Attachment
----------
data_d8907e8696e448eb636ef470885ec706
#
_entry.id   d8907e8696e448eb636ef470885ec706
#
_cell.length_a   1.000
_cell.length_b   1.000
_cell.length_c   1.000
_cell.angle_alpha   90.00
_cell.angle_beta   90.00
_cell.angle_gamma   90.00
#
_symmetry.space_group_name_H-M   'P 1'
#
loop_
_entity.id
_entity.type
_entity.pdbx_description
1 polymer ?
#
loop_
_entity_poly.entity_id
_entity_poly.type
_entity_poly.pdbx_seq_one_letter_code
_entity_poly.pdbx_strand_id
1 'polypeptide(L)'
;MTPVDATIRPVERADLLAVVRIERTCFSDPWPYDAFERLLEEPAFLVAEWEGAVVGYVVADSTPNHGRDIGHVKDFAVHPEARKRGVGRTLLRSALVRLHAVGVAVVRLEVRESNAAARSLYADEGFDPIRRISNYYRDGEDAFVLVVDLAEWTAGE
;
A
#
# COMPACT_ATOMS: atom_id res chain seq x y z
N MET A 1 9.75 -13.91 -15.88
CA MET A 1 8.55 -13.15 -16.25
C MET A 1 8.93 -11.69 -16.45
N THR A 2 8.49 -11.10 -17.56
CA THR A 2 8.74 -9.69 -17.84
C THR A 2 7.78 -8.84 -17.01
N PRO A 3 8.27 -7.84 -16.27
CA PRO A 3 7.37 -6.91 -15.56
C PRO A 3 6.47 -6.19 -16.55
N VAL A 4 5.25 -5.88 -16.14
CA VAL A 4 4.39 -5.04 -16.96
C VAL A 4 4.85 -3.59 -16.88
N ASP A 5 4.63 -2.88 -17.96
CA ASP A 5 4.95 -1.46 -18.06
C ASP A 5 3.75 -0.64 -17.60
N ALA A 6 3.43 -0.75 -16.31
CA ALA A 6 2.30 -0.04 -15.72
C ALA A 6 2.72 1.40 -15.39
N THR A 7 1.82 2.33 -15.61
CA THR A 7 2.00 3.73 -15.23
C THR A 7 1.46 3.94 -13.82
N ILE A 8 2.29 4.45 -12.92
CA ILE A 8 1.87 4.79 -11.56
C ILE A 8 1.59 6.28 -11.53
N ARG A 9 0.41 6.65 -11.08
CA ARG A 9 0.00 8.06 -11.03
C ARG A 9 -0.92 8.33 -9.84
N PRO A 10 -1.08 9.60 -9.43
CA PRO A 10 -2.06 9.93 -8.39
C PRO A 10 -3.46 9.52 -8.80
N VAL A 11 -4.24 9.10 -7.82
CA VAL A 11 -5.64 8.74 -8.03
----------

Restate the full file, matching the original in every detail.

data_d8907e8696e448eb636ef470885ec706
#
_entry.id   d8907e8696e448eb636ef470885ec706
#
_cell.length_a   1.000
_cell.length_b   1.000
_cell.length_c   1.000
_cell.angle_alpha   90.00
_cell.angle_beta   90.00
_cell.angle_gamma   90.00
#
_symmetry.space_group_name_H-M   'P 1'
#
loop_
_entity.id
_entity.type
_entity.pdbx_description
1 polymer ?
#
loop_
_entity_poly.entity_id
_entity_poly.type
_entity_poly.pdbx_seq_one_letter_code
_entity_poly.pdbx_strand_id
1 'polypeptide(L)'
;MTPVDATIRPVERADLLAVVRIERTCFSDPWPYDAFERLLEEPAFLVAEWEGAVVGYVVADSTPNHGRDIGHVKDFAVHPEARKRGVGRTLLRSALVRLHAVGVAVVRLEVRESNAAARSLYADEGFDPIRRISNYYRDGEDAFVLVVDLAEWTAGE
;
A
#
# COMPACT_ATOMS: atom_id res chain seq x y z
N MET A 1 9.75 -13.91 -15.88
CA MET A 1 8.55 -13.15 -16.25
C MET A 1 8.93 -11.69 -16.45
N THR A 2 8.49 -11.10 -17.56
CA THR A 2 8.74 -9.69 -17.84
C THR A 2 7.78 -8.84 -17.01
N PRO A 3 8.27 -7.84 -16.27
CA PRO A 3 7.37 -6.91 -15.56
C PRO A 3 6.47 -6.19 -16.55
N VAL A 4 5.25 -5.88 -16.14
CA VAL A 4 4.39 -5.04 -16.96
C VAL A 4 4.85 -3.59 -16.88
N ASP A 5 4.63 -2.88 -17.96
CA ASP A 5 4.95 -1.46 -18.06
C ASP A 5 3.75 -0.64 -17.60
N ALA A 6 3.43 -0.75 -16.31
CA ALA A 6 2.30 -0.04 -15.72
C ALA A 6 2.72 1.40 -15.39
N THR A 7 1.82 2.33 -15.61
CA THR A 7 2.00 3.73 -15.23
C THR A 7 1.46 3.94 -13.82
N ILE A 8 2.29 4.45 -12.92
CA ILE A 8 1.87 4.79 -11.56
C ILE A 8 1.59 6.28 -11.53
N ARG A 9 0.41 6.65 -11.08
CA ARG A 9 0.00 8.06 -11.03
C ARG A 9 -0.92 8.33 -9.84
N PRO A 10 -1.08 9.60 -9.43
CA PRO A 10 -2.06 9.93 -8.39
C PRO A 10 -3.46 9.52 -8.80
N VAL A 11 -4.24 9.10 -7.82
CA VAL A 11 -5.64 8.74 -8.03